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(en) Ireland, Workers Solidarity #83 - Bleeding Education Dry OECD Report Advocates Increased Fees, More Inequality

From Worker <a-infos-en@ainfos.ca>
Date Sat, 18 Dec 2004 08:59:29 +0100 (CET)

A - I N F O S N E W S S E R V I C E
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Something is seriously amiss in education. Inequality of access is rampant
and it doesn't take a genius to figure out that the latest Organisation for
Economic Cooperation and Development (OECD) report and bouts of
rhetoric from the government are going to do little to solve it. Beaten back
two years ago, the government is once again trying to introduce fees, this
time dumping the idea onto the OECD. Meanwhile, back home it uses its
own shoddy track record in tackling educational inequality as a justification.
It comes as no shock that out of 26 countries the OECD surveyed Ireland
is the fourth richest, yet comes second last in funding education. In 1999
3.2 per cent of students left the formal education system before even taking
the Junior Cert. A 1998 literacy survey found that 1 in 10 children still
leave primary school with significant reading problems caused by a lack of
resources. Most research proves there is a direct correlation between the
social background of a kid and their access to education at any given level.

The OECD identifies a funding crisis in education, something anyone
working in education could have told you. This year saw a series of heavy
cuts imposed in order to force University heads into accepting fees. Yet
despite a funding crisis that led to library cuts last year, the President of
UCD Hugh Brady still managed to find euro 1.6m for house renovations
paid for by the college.

As in UCD, this is an issue of priorities. Nothing is making this clearer
than the state's plans for third level. Reneging on its social duty to fund
education, it intends to let private companies fill the gap endangering
academic freedom and educational quality in the process. John Dawkins is
the main driving force behind the latest OECD report, a former Australian
education minister who oversaw similar changes in Australian education
in the 1980's. One of the consequences of this was a 38% fall in the
numbers of working class men entering third level education and a drop of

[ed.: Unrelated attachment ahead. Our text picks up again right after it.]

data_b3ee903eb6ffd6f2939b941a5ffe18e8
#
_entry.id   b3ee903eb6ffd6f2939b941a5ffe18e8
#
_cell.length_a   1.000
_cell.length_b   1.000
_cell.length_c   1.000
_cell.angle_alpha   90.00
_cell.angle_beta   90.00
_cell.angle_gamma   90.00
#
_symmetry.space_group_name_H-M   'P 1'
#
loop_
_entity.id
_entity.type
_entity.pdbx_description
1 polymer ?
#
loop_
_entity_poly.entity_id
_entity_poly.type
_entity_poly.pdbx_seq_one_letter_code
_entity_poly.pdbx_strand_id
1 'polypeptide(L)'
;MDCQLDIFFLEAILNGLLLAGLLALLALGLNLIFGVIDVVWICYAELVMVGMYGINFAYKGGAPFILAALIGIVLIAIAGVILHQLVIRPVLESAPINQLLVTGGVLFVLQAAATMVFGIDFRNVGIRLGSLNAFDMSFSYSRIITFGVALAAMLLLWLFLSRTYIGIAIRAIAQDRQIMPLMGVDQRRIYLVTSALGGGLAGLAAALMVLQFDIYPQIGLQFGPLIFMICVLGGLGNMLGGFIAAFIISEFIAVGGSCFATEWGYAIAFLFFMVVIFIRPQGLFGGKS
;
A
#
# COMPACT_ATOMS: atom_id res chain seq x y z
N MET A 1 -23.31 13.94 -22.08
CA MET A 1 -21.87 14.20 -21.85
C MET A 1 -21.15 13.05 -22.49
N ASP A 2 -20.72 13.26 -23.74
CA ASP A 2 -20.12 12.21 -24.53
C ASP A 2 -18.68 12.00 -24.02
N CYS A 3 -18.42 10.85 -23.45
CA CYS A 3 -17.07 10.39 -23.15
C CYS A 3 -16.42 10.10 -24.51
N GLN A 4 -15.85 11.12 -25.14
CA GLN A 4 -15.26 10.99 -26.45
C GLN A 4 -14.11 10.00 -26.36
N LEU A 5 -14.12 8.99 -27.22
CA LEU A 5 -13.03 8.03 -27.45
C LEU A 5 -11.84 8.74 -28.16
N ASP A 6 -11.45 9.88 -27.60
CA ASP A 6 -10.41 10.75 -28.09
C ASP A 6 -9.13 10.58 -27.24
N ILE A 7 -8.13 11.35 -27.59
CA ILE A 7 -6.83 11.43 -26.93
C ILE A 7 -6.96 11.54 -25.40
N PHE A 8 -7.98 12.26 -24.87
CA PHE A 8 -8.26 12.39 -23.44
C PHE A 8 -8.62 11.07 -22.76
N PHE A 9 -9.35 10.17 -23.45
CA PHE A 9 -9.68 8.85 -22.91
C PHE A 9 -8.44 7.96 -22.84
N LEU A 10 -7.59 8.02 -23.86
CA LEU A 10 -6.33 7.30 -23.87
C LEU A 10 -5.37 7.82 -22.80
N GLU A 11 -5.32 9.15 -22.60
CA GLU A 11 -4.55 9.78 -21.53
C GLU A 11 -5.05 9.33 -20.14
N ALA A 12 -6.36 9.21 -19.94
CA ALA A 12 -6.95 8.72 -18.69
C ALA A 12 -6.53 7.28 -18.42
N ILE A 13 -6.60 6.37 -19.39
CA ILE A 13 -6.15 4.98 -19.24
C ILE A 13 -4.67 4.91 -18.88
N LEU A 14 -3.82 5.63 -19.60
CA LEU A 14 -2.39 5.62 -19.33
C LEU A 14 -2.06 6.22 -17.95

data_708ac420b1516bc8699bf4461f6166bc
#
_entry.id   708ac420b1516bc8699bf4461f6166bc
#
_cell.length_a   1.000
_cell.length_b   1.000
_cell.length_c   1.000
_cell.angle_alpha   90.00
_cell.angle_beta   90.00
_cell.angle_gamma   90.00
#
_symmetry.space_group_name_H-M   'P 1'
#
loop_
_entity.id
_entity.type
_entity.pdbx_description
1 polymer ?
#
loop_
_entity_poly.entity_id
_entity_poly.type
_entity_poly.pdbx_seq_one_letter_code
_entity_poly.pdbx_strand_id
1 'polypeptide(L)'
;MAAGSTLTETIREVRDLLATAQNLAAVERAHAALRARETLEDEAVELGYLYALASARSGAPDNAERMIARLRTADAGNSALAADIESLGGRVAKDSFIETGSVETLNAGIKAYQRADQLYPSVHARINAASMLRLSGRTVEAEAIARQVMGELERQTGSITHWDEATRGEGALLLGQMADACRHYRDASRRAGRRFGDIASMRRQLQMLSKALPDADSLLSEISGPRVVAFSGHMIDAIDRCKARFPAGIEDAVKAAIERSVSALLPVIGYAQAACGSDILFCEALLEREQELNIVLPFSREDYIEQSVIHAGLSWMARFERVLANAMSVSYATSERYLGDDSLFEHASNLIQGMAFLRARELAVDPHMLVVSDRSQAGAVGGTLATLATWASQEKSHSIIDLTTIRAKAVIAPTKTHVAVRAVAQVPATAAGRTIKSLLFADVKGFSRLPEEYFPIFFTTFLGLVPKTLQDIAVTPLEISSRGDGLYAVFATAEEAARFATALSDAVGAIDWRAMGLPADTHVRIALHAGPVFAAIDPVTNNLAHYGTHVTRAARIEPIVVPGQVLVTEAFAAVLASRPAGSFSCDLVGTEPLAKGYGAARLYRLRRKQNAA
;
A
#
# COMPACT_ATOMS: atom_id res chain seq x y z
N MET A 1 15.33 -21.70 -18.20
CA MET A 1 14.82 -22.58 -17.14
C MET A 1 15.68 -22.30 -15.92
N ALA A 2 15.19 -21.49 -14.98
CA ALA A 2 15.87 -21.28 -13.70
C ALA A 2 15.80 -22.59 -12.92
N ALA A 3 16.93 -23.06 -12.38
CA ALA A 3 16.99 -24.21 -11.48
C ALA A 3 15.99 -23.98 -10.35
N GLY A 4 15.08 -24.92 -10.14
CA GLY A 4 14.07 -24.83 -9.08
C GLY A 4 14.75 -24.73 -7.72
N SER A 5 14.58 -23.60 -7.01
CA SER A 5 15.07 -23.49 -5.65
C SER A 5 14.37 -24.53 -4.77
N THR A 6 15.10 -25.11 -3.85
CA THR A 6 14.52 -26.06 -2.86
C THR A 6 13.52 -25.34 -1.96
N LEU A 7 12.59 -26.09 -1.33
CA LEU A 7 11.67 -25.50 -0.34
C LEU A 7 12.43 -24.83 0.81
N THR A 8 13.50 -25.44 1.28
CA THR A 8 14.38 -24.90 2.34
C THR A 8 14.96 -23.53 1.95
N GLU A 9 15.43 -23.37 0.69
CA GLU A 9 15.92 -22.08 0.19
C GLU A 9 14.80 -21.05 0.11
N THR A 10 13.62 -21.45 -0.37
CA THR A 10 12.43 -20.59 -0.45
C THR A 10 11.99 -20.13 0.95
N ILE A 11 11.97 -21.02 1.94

17,000 mature students enrolling annually. Fear of accumulating debt was
the reason given by 61% of prospective students from low-income
backgrounds for their decision not to go to third level. A fact much ignored
by Irish media commentators who laud this Australian 'loan model', while
buying all the bullshit about inclusion the Education minister has to sell.

Imposing more fees at the college door will only compound the problems
of high rents, increased work pressures, miserable incomes and crap
grants that drive most people away from third level. And God knows what
it will do to tackle underfunding in primary and secondary schools. One
thing is for certain, until we stand up and begin to promote a vision of
education as a social right for all rather than something reserved for those
that can pay and for business interests to exploit, we can expect the
inequality to continue. Decisions like Brady's gaff will also continue, until
those involved in education control the decisions affecting them.
Opposition so far has been meek, its time to crank it up into a movement
that can issue more than just press releases, reports and declarations.
Instead we need actions and occupations across the campuses involving
workers on shit contracts, researchers whose work has no value to
business and students subsisting below even the essentials.

by James R

This article was first published online at indymedia.ie
This page is from the print version of the Irish
Anarchist paper 'Workers Solidarity'.
We also provide PDF files of all our publications
http://www.struggle.ws/wsm/pdf.html for you
to print out and distribute locally
Print out the PDF file of this issue

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